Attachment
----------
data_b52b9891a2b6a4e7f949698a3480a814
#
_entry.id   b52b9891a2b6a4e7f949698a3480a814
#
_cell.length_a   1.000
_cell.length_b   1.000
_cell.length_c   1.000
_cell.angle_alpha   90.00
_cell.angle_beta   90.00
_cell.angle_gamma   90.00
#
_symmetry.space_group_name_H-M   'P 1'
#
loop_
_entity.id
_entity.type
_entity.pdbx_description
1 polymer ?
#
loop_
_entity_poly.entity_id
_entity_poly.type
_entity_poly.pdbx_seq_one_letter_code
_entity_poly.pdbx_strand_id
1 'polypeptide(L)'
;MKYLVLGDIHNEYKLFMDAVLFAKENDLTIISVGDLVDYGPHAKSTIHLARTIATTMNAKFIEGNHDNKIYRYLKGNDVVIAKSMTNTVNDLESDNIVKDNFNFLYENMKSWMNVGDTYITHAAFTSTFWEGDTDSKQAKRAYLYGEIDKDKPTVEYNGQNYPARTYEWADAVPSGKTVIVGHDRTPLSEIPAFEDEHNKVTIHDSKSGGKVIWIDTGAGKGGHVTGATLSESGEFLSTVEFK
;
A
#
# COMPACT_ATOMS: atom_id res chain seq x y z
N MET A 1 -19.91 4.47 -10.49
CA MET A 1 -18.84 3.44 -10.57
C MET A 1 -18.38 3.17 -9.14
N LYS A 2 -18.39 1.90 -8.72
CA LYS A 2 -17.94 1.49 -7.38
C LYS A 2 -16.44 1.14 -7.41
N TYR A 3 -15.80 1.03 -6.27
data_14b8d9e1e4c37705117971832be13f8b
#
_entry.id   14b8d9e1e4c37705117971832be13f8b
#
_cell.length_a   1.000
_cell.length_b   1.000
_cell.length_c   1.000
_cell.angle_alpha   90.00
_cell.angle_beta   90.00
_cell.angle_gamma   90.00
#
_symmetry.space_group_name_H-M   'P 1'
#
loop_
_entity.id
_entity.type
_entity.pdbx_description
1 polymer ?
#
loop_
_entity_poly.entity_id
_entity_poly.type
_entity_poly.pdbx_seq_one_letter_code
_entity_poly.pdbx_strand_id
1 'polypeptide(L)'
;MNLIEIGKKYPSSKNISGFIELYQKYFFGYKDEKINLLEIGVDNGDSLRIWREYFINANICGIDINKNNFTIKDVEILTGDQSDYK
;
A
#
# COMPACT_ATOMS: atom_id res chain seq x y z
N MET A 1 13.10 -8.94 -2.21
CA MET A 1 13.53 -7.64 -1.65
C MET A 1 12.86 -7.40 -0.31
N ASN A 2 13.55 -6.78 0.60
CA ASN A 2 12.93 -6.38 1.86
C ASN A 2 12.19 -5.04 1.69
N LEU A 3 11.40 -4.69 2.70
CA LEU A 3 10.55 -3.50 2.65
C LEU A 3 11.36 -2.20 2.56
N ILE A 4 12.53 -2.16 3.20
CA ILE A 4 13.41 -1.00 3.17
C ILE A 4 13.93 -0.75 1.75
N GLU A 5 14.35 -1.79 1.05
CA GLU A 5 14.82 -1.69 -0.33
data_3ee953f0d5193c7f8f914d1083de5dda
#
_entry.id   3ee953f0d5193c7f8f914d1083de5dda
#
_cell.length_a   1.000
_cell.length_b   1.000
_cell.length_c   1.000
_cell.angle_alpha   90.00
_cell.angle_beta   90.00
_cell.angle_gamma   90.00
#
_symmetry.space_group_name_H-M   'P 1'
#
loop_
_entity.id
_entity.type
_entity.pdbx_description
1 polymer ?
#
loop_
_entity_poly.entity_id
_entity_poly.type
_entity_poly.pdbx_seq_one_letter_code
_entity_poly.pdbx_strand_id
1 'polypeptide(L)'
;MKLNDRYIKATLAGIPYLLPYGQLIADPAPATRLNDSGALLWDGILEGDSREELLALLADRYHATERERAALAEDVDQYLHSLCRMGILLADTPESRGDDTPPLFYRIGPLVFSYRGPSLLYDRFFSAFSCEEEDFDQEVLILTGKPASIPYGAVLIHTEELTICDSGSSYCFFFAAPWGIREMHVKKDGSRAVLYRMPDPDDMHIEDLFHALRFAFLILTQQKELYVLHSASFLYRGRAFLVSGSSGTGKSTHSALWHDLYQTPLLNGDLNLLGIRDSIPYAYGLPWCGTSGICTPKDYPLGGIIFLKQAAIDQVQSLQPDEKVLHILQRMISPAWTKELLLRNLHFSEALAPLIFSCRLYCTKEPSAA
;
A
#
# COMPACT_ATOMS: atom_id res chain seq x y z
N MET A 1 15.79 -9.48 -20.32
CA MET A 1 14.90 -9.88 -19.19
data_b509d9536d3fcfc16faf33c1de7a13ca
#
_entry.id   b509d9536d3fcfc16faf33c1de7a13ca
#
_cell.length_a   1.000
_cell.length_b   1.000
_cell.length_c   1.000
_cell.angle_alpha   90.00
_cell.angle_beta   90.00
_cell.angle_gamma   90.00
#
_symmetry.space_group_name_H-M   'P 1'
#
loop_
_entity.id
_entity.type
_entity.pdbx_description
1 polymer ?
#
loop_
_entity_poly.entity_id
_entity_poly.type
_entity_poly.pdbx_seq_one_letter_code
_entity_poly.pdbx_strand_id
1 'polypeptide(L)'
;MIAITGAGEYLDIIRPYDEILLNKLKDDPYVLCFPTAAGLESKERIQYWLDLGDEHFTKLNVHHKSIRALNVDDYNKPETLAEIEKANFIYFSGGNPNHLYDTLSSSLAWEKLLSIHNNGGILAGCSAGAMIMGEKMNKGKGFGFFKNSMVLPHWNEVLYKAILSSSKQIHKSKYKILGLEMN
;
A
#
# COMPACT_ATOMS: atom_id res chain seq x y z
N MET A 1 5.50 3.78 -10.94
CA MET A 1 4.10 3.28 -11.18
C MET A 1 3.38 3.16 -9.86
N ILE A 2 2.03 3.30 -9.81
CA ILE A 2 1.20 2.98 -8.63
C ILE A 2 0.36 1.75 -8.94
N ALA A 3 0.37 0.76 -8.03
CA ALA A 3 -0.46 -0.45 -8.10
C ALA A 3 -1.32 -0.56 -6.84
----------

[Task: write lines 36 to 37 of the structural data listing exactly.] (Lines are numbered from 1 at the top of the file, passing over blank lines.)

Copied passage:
C LYS A 2 -16.44 1.14 -7.41
N TYR A 3 -15.80 1.03 -6.27